This non-profit, which had one full-time fundraiser on staff, had been sending out year-end appeal letters, by snail mail, for the past eight years, with mediocre results. My first step, obviously, was to make sure that year’s appeal letter was the best it could possibly be.
But – and this is important – the organisation’s previous year-end appeal letters were pretty good. I figured we might be able to raise an additional 5-10% by making some small changes in that year’s letter... but we needed to raise far more than that.
We could send a follow-up postcard after our snail mail appeal letter to remind our donors about making their year-end gift. I estimated that if we did that, and the postcard was well done, we could add another 2-5% to our year-end revenue. We could also send out an e-mail appeal to our entire e-mail list that complemented our snail mail letter, was well written, and asked people to make an immediate donation by clicking on a link in the e-mail. I figured that if we sent out one e-mail, we could raise an additional 5-10% through our year-end campaign, and that if we sent out two such e-mails, including one on December 31st, we might be able to raise even more... perhaps boosting our year-end giving by as much as 15%.
I also presented them with a fourth option, what I call “The Mega Option” for yearend fundraising. I call this option the “Mega Option” for year-end fundraising because it is the one tactic that has the potential to massively grow your year-end fundraising revenue. No other strategy, with the exception of a well-written snail mail house file appeal letter, has the capacity to add so much income to your year-end appeal.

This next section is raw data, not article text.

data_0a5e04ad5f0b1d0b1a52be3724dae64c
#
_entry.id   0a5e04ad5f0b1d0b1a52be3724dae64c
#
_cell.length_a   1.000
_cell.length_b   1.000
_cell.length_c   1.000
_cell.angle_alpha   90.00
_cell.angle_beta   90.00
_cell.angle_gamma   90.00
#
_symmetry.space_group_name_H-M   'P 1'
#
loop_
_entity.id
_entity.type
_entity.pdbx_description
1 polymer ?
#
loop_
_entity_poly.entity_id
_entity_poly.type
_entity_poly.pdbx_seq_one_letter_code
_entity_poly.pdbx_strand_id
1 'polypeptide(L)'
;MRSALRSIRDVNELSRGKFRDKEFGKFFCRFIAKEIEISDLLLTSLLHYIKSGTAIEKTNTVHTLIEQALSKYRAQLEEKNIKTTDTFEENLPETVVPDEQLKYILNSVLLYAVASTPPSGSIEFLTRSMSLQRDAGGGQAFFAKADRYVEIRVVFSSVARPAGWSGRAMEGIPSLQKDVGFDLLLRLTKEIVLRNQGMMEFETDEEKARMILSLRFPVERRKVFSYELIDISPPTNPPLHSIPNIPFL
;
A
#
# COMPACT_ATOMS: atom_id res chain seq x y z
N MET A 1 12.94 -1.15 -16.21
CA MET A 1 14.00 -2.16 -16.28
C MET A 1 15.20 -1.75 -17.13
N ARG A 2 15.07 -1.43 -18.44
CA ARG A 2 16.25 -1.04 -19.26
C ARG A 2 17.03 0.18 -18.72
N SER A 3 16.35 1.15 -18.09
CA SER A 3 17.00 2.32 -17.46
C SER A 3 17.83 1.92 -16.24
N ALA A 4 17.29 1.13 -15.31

The “Mega Option” is to pick up the phone and make asks, one-on-one, to your best donors. It’s a strategy that is almost never implemented by non-profits during the year-end giving season. In fact, when I have suggested it in the past to organisations I was working with, several told me flat out that it simply was “not appropriate” as part of a year-end fundraising campaign. I was informed by those non-profits that yearend fundraising was primarily a direct mail affair, with perhaps some e-mails thrown in. Ugh. When it comes to fundraising, the proof of a strategy’s strength is its ability to generate revenue. Unless the tactic is unethical, if it raises more money than other tactics without hurting income in the long-run, you should implement it. Adding phone calls as a follow-up to year-end fundraising letters works – I have seen it time and time again. There’s nothing unethical or inappropriate about it.
And yes, it can be done without infringing on people’s holidays. You can call donors at the office. You can call them the week before Christmas. You can call them on December 30th. If you plan your appeal, you can make calls without making your donors feel angry or awkward. So why aren’t you doing it?
Thankfully, the organisation I mentioned at the beginning of this article took my advice and added phone calls to their year-end fundraising mix. They figured out that with the help of the development director, executive director, and board chair, they would have time to make calls to the top 15% of their donor base... which they did.
The donors were delighted to hear from the organisation. The phone calls were donor-focused, relatively short, and framed as a “thank you” for all of the past support and a follow-up on the vision for the coming year that was laid out in the snail mail appeal the donors had just received.
And, the best part: we raised 100% more during that year-end fundraising season than the year before. Simply by adding follow-up calls. It worked for that organisation, and it can work for yours!www.thefundraisingauthority.com